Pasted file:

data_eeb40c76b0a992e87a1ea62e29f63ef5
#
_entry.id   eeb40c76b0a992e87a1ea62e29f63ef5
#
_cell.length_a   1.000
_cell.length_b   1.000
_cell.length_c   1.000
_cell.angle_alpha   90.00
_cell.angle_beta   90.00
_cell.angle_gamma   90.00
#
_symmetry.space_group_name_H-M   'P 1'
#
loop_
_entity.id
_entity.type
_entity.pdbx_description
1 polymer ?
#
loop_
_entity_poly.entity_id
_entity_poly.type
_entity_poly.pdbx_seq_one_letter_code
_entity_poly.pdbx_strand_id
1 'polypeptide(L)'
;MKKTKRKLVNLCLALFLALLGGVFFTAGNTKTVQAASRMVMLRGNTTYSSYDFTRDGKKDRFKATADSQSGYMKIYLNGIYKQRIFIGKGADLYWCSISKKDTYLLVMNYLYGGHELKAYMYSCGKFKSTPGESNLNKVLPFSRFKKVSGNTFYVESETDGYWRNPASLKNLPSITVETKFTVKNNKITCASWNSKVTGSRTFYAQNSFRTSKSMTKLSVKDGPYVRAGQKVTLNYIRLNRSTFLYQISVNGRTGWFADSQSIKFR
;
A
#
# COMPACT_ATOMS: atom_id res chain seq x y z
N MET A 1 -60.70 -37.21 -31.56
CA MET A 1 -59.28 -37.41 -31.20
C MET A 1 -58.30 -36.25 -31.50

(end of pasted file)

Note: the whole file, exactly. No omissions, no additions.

data_eeb40c76b0a992e87a1ea62e29f63ef5
#
_entry.id   eeb40c76b0a992e87a1ea62e29f63ef5
#
_cell.length_a   1.000
_cell.length_b   1.000
_cell.length_c   1.000
_cell.angle_alpha   90.00
_cell.angle_beta   90.00
_cell.angle_gamma   90.00
#
_symmetry.space_group_name_H-M   'P 1'
#
loop_
_entity.id
_entity.type
_entity.pdbx_description
1 polymer ?
#
loop_
_entity_poly.entity_id
_entity_poly.type
_entity_poly.pdbx_seq_one_letter_code
_entity_poly.pdbx_strand_id
1 'polypeptide(L)'
;MKKTKRKLVNLCLALFLALLGGVFFTAGNTKTVQAASRMVMLRGNTTYSSYDFTRDGKKDRFKATADSQSGYMKIYLNGIYKQRIFIGKGADLYWCSISKKDTYLLVMNYLYGGHELKAYMYSCGKFKSTPGESNLNKVLPFSRFKKVSGNTFYVESETDGYWRNPASLKNLPSITVETKFTVKNNKITCASWNSKVTGSRTFYAQNSFRTSKSMTKLSVKDGPYVRAGQKVTLNYIRLNRSTFLYQISVNGRTGWFADSQSIKFR
;
A
#
# COMPACT_ATOMS: atom_id res chain seq x y z
N MET A 1 -60.70 -37.21 -31.56
CA MET A 1 -59.28 -37.41 -31.20
C MET A 1 -58.30 -36.25 -31.50